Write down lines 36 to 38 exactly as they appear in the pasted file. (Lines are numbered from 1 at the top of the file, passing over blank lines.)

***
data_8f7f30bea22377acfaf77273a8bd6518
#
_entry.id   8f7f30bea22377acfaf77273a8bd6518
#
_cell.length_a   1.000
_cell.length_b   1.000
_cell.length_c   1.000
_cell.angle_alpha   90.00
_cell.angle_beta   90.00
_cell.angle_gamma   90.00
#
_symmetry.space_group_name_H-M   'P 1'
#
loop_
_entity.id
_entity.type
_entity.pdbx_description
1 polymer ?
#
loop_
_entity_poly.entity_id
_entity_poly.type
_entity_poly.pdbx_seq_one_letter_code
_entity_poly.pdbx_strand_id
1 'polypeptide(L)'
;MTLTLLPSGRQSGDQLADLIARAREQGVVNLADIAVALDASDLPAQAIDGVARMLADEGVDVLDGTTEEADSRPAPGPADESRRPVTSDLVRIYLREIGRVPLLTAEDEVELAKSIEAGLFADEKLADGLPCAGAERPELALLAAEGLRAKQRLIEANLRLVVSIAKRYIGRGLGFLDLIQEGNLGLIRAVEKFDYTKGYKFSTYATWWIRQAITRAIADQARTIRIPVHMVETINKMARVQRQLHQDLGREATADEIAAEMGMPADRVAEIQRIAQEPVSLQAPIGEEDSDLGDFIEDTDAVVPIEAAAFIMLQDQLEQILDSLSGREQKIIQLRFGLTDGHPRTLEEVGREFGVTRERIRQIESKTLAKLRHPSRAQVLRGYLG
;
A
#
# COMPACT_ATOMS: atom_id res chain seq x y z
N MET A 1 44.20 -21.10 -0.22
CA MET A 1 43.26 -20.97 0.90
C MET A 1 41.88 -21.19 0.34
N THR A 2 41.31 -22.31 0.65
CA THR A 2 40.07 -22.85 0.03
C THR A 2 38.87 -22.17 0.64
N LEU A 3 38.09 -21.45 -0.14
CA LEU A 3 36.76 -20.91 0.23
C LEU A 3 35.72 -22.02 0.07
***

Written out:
C THR A 2 38.87 -22.17 0.64
N LEU A 3 38.09 -21.45 -0.14
CA LEU A 3 36.76 -20.91 0.23